by U.S. Sen. John Cornyn, R-Texas
Texas is the proud home of more than 170,000 servicemembers and roughly 1.5 million veterans. Within our state’s borders lies Military City, USA – also known as San Antonio – and many military installations, large and small.
But among all our servicemembers and veterans, Texas’ most decorated unit remains the group of 532 brave men we now call the “Texas Lost Battalion,” who were captured by the Japanese 75 years ago, in March 1942.
The story starts earlier, in the fall of 1940, when the 36th Division of the Texas National Guard arrived just outside of Brownswood at one of Texas’ largest training centers, Camp Bowie. World War II had engulfed both Europe and Asia, and President Franklin D. Roosevelt had issued orders in late August to mobilize the National Guard.
After a brief period of training, the unit traveled to a port in San Francisco, embarked on The Republic as the 2nd Battalion, 131st Field Artillery, 36th Infantry Division of the U.S. Army, and set sail for the Pacific Theater.
Two weeks into the journey, on December 7, 1941, The Republic and its convoy were just west of Hawaii when troops heard the news of Japan’s attack on Pearl Harbor. The United States officially joined the war, and The Republic shifted course from its original destination, the Philippines, to defend the Dutch East Indies.
The 36th Infantry Division arrived on the island of Java on January 11, 1942, the very same day the Japanese began their invasion of the Dutch Islands. The 36th Infantry Division supported the 19th Heavy Bombardment Group as they fought off the Japanese. But when that Group left Java for Australia, the 36th was left behind in the increasingly grim Java.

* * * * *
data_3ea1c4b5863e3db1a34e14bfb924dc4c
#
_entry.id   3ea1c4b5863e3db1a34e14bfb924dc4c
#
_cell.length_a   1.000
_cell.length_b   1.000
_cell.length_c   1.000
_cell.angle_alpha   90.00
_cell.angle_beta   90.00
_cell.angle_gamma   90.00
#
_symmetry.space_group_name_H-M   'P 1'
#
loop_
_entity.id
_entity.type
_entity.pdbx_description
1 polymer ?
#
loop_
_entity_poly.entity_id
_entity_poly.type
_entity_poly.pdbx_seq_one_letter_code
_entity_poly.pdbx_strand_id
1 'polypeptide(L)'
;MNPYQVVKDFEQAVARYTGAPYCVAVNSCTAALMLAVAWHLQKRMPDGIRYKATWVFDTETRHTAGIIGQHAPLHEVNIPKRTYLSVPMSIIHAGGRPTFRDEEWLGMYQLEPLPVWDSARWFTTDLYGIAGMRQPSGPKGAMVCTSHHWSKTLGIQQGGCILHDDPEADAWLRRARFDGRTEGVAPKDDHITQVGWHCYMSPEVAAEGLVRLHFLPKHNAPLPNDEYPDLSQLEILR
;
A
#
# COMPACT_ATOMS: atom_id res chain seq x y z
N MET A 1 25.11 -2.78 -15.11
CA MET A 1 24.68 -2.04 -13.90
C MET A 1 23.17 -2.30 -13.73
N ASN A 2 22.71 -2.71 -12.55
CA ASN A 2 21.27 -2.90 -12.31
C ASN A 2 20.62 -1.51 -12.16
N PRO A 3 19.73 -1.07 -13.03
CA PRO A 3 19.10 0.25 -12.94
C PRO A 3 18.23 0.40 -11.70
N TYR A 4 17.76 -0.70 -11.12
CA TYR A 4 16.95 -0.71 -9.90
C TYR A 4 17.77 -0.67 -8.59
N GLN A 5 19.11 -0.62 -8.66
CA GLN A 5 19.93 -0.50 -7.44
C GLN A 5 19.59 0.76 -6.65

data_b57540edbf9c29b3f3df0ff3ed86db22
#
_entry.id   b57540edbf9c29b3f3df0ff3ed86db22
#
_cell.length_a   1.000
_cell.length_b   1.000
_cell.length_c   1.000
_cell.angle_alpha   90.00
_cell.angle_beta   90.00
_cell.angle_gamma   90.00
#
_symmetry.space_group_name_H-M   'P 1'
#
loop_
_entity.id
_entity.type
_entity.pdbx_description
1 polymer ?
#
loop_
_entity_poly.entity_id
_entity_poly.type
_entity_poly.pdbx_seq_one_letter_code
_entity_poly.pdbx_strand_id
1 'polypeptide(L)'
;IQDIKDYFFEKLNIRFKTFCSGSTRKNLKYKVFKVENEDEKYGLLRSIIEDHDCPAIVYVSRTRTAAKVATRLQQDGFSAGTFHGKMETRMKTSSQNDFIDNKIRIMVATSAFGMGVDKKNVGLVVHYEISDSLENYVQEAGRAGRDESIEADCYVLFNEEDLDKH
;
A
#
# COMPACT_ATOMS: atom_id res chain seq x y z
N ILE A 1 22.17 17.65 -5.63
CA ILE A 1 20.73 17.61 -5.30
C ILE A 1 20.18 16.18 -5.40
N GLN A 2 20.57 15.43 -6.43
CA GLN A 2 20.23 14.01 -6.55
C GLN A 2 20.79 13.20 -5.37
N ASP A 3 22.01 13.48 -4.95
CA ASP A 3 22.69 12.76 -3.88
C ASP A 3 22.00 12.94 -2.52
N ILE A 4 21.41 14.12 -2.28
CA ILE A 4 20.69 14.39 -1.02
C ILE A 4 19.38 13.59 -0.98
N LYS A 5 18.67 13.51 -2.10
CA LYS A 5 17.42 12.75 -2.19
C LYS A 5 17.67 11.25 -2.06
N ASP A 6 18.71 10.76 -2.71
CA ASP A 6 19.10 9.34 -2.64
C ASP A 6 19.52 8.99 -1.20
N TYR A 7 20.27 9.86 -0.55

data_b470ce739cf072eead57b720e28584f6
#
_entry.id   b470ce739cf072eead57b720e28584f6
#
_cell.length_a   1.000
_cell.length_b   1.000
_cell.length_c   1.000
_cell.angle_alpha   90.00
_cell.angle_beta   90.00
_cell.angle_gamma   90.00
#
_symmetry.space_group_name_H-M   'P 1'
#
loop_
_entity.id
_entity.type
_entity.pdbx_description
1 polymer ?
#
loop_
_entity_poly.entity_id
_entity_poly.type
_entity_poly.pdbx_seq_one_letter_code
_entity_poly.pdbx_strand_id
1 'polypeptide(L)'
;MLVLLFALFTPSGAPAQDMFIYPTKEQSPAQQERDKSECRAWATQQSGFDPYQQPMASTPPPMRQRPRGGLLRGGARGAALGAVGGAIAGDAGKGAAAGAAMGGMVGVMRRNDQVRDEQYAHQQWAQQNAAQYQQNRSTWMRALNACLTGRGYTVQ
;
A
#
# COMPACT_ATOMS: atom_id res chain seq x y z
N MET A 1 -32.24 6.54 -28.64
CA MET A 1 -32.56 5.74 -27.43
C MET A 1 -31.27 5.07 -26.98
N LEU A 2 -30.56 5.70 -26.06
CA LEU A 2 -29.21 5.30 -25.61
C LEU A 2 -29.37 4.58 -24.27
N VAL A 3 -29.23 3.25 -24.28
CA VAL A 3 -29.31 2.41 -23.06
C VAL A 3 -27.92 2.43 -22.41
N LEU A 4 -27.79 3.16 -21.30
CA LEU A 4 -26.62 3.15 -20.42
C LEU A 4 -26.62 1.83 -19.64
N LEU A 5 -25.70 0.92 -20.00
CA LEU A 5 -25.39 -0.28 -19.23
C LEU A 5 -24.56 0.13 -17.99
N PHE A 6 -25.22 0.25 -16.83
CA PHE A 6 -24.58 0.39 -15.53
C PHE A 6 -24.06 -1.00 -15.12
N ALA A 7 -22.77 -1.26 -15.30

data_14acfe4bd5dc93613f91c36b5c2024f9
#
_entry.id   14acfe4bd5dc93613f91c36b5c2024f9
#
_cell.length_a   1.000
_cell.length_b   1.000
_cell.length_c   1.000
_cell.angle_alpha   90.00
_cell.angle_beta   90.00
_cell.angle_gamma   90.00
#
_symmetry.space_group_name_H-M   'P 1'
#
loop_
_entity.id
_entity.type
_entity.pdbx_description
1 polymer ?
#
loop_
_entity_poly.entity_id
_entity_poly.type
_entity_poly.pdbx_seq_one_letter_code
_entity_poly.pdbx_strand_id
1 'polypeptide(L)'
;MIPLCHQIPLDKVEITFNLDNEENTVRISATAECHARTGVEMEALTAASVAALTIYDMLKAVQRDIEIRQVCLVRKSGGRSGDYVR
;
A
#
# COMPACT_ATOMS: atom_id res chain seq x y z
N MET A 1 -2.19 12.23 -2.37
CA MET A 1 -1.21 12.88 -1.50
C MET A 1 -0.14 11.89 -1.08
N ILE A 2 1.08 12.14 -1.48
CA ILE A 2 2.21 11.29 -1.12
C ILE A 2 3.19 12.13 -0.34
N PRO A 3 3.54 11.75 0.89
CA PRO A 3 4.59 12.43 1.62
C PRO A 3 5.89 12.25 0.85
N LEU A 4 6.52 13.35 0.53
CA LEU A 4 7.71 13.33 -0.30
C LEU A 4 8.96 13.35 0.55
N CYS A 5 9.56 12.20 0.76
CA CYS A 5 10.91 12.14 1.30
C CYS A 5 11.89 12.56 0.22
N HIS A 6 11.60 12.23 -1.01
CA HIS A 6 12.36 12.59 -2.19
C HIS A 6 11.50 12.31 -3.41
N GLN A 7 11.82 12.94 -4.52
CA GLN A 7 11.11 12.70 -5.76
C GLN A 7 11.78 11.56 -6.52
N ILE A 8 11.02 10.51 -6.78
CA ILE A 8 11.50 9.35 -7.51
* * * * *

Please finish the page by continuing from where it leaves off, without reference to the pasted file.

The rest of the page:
It was then, after most other Allied units had retreated to Australia, that the Japanese completed the demise of the Dutch Islands and took the remaining units prisoner. The Japanese neglected to file the identities of the captured units, so the 36th Infantry Division fell off the United States’ radar. The U.S. Military and the soldiers’ families had lost track of the 36th Infantry Division, and so they earned the fabled name “Texas Lost Battalion.”
For the next three years, the Texas Lost Battalion was forced to endure brutal conditions in Japanese Prisoner of War (POW) camps. The Texas soldiers were dragged through the Dutch East Indies, Singapore, Burma, and Thailand, working back-breaking jobs in brutal conditions as their fellow POWs perished around them, including the Railroad of Death connecting Burma and Bangkok and the infamous Bridge over the River Kwai.
The Texas Lost Battalion was – figuratively – found on September 16, 1944. On that day, American submarines sank two Japanese freighters transporting British and Australian POWs in the Pacific, and the surviving POWs told stories of working alongside Texas soldiers from the 36th Infantry Division.
On August 15, 1945, the soldiers of the Texas Lost Battalion were finally liberated – some 42 months after their capture. Unfortunately, not all of the 532 brave troops that embarked on The Republic in 1941 returned home after the war. Each of them has a story to tell, and the legacy of their heroic service lives on.
Their story is one of unwavering courage, unspeakable sacrifice, and unbreakable dedication. It’s a story we must continue to share, generation to generation. That’s why earlier this month, I submitted their story to be memorialized in the Congressional Record, so Texans, and all Americans, can reflect upon the storied Texas Lost Battalion and always remember that freedom isn’t free.